NEW YORK (TheStreet) -- This morning's announcement about 3D printing and Amazon's (AMZN) new online 3D Printing Store underscore the fact that Amazon is still continuing to expand, no matter what investors think.
B. Riley & Co. analyst Scott Tilghman said while the company's recent earning numbers were disappointing, he thinks Amazon shows it's willing to try different ideas - and that's a good thing. "Amazon is innovative in its approach to building its business and is willing to be a leader rather than a follower," Tilghman said in a phone interview. He said Amazon is in the process of shifting some investments from domestic to foreign initiatives. (Today, Amazon also announced it was opening five new warehouses in India.)
Last week, Amazon announced net sales were up 23% from the previous quarter but the company reported a net loss of $126 million or 27 cents per share. Analysts polled by Thomson Reuters had expected a loss of 15 cents a share. Shares fell nearly 11% on Friday, following the results, and were off another 2% to $317.97 in Monday trading.
Amazon blamed the second quarter loss due to the large number of new investments it had made. On the earnings call, CFO Tom Szkutak said, "The increase in capital expenditures reflects additional investments in support of continued business growth consisting of additional capacity to support our fulfillment operations and investments in technology infrastructure including Amazon Web Services."
Amazon also gave third-quarter guidance that fell short of estimates, as it expecting net sales in the third quarter to rise to between $19.7 billion and $21.5 billion, but continued investments will cause the company to have an operating loss between $410 million and $810 million, up from $25 million in the same quarter last year. Analysts surveyed by Thomson Reuters expect the company to lose 66 cents a share in the third quarter on $20.88 billion in revenue.
Amazon also warned that it would be spending more than $100 million on the new video shows it had recently announced. That's more than it spent on original content in the last quarter or even one year ago.
Though Tilghman thinks Amazon's willingness to venture is a good thing, he did admit that some new services, such as Amazon's grocery delivery businesses are taking longer to catch on than Amazon would have liked. "We are finding no end to the company's spending this time around as losses mount, estimate revisions continue to be downward-biased, and as mid-term returns remain uncertain," Tilghman wrote in a research note. "We therefore believe investors are best advised to await clearer signs of spending slowdowns (i.e. operating profit improvement) before committing new capital to AMZN shares." B. Riley downgraded Amazon shares to "neutral" from "buy."
The news about a 3D printer store comes on the heels of Amazon's reported entry into the mobile payments market. According to a leaked internal report from Staples (SPLS) Amazon will begin selling a $10 mobile credit card reader for smartphones, starting Aug. 12. It will be similar to devices from Square, PayPal (EBAY) and Intuit (INTU). Amazon has also recently announced a digital wallet app for Android phones.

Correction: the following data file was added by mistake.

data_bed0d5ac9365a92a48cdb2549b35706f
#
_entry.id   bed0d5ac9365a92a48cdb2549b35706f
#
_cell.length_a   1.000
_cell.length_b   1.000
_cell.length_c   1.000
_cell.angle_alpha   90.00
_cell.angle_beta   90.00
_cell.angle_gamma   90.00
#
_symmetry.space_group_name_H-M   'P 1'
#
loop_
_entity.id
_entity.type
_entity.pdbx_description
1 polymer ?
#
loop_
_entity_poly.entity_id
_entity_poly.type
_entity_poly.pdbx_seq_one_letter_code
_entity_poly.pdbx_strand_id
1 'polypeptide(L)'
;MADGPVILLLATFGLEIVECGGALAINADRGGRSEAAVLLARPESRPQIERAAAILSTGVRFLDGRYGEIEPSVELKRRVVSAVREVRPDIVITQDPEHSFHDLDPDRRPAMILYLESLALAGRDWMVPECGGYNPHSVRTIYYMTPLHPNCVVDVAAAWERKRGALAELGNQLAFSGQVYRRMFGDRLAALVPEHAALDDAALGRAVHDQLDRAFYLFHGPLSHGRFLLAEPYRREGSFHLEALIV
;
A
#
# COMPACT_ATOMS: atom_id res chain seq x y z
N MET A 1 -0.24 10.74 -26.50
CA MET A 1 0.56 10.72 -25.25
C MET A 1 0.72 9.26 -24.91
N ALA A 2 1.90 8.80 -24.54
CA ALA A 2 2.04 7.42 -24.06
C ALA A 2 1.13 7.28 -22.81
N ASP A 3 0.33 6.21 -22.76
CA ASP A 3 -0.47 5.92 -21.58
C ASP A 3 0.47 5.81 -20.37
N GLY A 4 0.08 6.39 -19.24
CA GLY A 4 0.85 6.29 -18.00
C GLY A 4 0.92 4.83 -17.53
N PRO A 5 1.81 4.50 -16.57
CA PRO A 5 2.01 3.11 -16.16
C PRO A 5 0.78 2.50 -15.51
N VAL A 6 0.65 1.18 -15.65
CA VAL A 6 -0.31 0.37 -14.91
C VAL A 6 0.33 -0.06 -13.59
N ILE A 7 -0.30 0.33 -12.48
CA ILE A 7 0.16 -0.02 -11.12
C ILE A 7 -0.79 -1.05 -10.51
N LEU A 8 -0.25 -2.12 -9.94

Square, which has been trying to diversify its business away from just payments, generates more than 90% of its revenue from financial transactions, taking a 2.75% cut from credit card transactions, according to a source close to the situation.
San Francisco-based Square could not be reached for comment. When asked for comment, Amazon said, "We don't comment on rumors and speculation."
Amazon has been busy in recent months, announcing not only new software initiatives, but hardware as well. Amazon recently launched its new Fire smartphone, as well as its own set-top box, the Fire TV. Amazon has also refreshed its Kindle e-readers and Kindle Fire tablets in the past 12 months, in addition to adding the Prime Music service to Amazon Prime accounts, as well as the Kindle Unlimited bookstore and more.
These initiatives follow the aforementioned grocery business (Amazon Fresh and Prime Pantry, its cloud computing arm, Amazon Web Services, Amazon Art for paintings and sculpture, Amazon Publishing for books, the company's own app store, a potential drone courier service, Audible.com, IMDb and the increased spend on content, some of which it is producing on its own, it's easy to see why investors may begin to lose patience with Amazon.
Despite all of this, The Benchmark Company analyst Daniel Kurnow said that even though investors may not be happy with Amazon's most recent numbers, the company is doing all the right things. "They're diversifying into digital and they're dominating in the marketplace," Kurnow said in an interview. "There's not much they're doing wrong managing their expansion this year."
-- Written by Chris Ciaccia and Gary Krakow in New York.
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